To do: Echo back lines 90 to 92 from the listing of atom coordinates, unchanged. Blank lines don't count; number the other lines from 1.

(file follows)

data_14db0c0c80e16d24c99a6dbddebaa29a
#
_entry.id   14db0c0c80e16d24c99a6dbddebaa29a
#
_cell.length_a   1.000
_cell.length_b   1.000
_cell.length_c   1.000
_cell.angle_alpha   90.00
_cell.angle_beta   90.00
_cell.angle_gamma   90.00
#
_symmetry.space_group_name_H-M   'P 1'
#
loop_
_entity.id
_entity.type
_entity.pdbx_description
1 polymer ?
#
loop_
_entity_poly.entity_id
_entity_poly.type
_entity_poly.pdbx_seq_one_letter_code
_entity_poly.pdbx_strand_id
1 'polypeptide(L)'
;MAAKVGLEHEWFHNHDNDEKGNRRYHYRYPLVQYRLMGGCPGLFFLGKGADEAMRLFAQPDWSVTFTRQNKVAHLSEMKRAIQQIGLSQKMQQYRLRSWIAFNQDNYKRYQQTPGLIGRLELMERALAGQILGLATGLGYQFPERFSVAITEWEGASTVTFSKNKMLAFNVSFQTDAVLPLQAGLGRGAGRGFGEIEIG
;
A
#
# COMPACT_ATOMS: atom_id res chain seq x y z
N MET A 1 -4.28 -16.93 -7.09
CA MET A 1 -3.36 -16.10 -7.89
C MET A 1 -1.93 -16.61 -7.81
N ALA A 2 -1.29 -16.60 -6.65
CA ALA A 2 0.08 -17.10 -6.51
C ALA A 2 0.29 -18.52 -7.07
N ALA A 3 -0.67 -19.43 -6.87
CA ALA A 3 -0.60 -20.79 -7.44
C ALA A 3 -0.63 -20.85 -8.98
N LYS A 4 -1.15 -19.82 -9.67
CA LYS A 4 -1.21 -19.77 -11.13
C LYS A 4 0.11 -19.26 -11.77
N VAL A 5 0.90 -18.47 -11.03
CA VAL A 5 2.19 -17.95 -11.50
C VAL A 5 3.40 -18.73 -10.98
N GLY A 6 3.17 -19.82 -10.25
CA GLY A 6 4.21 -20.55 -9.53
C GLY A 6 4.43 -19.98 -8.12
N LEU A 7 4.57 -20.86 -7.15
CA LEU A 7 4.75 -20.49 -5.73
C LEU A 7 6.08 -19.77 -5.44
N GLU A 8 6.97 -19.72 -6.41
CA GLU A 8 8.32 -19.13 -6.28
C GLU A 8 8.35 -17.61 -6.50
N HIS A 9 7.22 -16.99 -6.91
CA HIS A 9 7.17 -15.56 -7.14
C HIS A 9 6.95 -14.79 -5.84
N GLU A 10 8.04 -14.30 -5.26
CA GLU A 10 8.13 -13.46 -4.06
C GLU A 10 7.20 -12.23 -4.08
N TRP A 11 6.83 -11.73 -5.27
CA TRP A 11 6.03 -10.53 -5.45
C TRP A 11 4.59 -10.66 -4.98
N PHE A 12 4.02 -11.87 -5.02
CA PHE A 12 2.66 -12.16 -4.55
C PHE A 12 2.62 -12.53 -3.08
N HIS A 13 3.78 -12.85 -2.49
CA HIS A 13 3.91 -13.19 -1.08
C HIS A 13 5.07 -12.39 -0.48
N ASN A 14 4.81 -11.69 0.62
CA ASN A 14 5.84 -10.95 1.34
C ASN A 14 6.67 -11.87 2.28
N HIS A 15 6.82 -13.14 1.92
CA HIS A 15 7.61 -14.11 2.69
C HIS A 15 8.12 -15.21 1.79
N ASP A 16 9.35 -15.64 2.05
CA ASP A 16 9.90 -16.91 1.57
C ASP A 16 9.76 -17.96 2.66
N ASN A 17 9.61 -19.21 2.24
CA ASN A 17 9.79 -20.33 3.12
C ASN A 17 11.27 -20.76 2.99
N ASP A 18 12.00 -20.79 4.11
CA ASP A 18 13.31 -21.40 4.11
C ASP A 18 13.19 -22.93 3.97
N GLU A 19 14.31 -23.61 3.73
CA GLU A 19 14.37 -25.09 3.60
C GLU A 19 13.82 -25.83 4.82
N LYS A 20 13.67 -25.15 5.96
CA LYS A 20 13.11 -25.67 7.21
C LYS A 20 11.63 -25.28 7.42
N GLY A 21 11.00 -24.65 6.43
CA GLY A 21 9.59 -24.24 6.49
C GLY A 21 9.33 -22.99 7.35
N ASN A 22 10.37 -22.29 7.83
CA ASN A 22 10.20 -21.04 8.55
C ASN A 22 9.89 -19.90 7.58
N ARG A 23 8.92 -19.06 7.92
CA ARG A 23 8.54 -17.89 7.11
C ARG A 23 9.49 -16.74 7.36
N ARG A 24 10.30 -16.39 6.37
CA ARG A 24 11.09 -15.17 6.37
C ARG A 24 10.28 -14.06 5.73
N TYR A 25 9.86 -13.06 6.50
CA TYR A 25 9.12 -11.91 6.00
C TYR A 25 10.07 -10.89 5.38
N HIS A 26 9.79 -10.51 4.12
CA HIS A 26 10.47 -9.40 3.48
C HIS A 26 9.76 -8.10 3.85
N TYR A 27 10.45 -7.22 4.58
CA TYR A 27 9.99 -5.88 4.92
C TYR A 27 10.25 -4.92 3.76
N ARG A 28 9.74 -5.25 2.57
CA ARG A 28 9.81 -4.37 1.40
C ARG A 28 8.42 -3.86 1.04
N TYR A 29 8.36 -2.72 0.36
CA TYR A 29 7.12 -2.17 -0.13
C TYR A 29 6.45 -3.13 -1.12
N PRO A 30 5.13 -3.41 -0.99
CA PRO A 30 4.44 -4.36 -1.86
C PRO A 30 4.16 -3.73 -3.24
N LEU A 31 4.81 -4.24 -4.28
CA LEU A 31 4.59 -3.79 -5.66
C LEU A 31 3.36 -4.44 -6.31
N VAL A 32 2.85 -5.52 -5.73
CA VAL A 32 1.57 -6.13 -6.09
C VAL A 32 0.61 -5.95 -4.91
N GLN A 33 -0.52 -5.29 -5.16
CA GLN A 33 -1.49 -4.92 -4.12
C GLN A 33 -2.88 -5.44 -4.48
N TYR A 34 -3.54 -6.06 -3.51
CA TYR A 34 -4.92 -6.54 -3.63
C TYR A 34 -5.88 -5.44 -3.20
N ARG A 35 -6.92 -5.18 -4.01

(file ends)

C LYS A 20 11.63 -25.28 7.42
N GLY A 21 11.00 -24.65 6.43
CA GLY A 21 9.59 -24.24 6.49